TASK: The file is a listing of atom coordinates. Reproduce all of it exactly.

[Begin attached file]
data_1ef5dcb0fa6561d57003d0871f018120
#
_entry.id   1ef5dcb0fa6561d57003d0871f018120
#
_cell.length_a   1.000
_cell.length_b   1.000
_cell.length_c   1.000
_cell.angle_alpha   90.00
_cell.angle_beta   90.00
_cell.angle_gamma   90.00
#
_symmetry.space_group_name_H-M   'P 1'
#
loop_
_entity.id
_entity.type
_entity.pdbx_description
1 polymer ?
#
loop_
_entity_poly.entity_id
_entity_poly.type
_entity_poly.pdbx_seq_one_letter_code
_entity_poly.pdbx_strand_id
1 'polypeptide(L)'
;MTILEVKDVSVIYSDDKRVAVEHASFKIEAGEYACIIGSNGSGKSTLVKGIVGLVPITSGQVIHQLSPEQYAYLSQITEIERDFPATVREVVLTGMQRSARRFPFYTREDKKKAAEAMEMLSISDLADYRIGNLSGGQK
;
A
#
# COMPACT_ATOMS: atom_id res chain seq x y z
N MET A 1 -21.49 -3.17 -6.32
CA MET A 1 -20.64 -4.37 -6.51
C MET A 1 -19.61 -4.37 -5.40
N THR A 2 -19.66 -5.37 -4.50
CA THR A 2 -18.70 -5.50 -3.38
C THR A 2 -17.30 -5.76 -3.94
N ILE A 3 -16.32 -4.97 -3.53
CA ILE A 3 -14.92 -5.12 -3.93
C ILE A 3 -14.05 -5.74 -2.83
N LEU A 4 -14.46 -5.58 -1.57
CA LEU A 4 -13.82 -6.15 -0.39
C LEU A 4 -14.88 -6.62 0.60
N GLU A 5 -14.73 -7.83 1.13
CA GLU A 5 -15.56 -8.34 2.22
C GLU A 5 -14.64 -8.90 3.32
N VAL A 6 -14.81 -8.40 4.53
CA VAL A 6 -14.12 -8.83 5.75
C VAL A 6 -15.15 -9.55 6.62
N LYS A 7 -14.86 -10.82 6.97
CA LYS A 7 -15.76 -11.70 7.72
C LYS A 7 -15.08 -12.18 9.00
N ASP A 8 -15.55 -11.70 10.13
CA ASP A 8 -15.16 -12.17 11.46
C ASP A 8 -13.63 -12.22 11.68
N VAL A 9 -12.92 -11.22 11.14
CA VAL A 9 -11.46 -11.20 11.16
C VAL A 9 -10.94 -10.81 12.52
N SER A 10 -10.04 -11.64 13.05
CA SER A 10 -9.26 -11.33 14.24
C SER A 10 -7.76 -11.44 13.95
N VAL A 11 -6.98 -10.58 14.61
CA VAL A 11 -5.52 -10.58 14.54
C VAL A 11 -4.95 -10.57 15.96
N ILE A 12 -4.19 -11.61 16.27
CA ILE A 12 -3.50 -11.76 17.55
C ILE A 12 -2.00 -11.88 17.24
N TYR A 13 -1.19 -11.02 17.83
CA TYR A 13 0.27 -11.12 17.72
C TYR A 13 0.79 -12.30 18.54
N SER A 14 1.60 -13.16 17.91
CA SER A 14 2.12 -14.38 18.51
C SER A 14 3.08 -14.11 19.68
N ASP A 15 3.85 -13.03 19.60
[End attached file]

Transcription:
data_1ef5dcb0fa6561d57003d0871f018120
#
_entry.id   1ef5dcb0fa6561d57003d0871f018120
#
_cell.length_a   1.000
_cell.length_b   1.000
_cell.length_c   1.000
_cell.angle_alpha   90.00
_cell.angle_beta   90.00
_cell.angle_gamma   90.00
#
_symmetry.space_group_name_H-M   'P 1'
#
loop_
_entity.id
_entity.type
_entity.pdbx_description
1 polymer ?
#
loop_
_entity_poly.entity_id
_entity_poly.type
_entity_poly.pdbx_seq_one_letter_code
_entity_poly.pdbx_strand_id
1 'polypeptide(L)'
;MTILEVKDVSVIYSDDKRVAVEHASFKIEAGEYACIIGSNGSGKSTLVKGIVGLVPITSGQVIHQLSPEQYAYLSQITEIERDFPATVREVVLTGMQRSARRFPFYTREDKKKAAEAMEMLSISDLADYRIGNLSGGQK
;
A
#
# COMPACT_ATOMS: atom_id res chain seq x y z
N MET A 1 -21.49 -3.17 -6.32
CA MET A 1 -20.64 -4.37 -6.51
C MET A 1 -19.61 -4.37 -5.40
N THR A 2 -19.66 -5.37 -4.50
CA THR A 2 -18.70 -5.50 -3.38
C THR A 2 -17.30 -5.76 -3.94
N ILE A 3 -16.32 -4.97 -3.53
CA ILE A 3 -14.92 -5.12 -3.93
C ILE A 3 -14.05 -5.74 -2.83
N LEU A 4 -14.46 -5.58 -1.57
CA LEU A 4 -13.82 -6.15 -0.39
C LEU A 4 -14.88 -6.62 0.60
N GLU A 5 -14.73 -7.83 1.13
CA GLU A 5 -15.56 -8.34 2.22
C GLU A 5 -14.64 -8.90 3.32
N VAL A 6 -14.81 -8.40 4.53
CA VAL A 6 -14.12 -8.83 5.75
C VAL A 6 -15.15 -9.55 6.62
N LYS A 7 -14.86 -10.82 6.97
CA LYS A 7 -15.76 -11.70 7.72
C LYS A 7 -15.08 -12.18 9.00
N ASP A 8 -15.55 -11.70 10.13
CA ASP A 8 -15.16 -12.17 11.46
C ASP A 8 -13.63 -12.22 11.68
N VAL A 9 -12.92 -11.22 11.14
CA VAL A 9 -11.46 -11.20 11.16
C VAL A 9 -10.94 -10.81 12.52
N SER A 10 -10.04 -11.64 13.05
CA SER A 10 -9.26 -11.33 14.24
C SER A 10 -7.76 -11.44 13.95
N VAL A 11 -6.98 -10.58 14.61
CA VAL A 11 -5.52 -10.58 14.54
C VAL A 11 -4.95 -10.57 15.96
N ILE A 12 -4.19 -11.61 16.27
CA ILE A 12 -3.50 -11.76 17.55
C ILE A 12 -2.00 -11.88 17.24
N TYR A 13 -1.19 -11.02 17.83
CA TYR A 13 0.27 -11.12 17.72
C TYR A 13 0.79 -12.30 18.54
N SER A 14 1.60 -13.16 17.91
CA SER A 14 2.12 -14.38 18.51
C SER A 14 3.08 -14.11 19.68
N ASP A 15 3.85 -13.03 19.60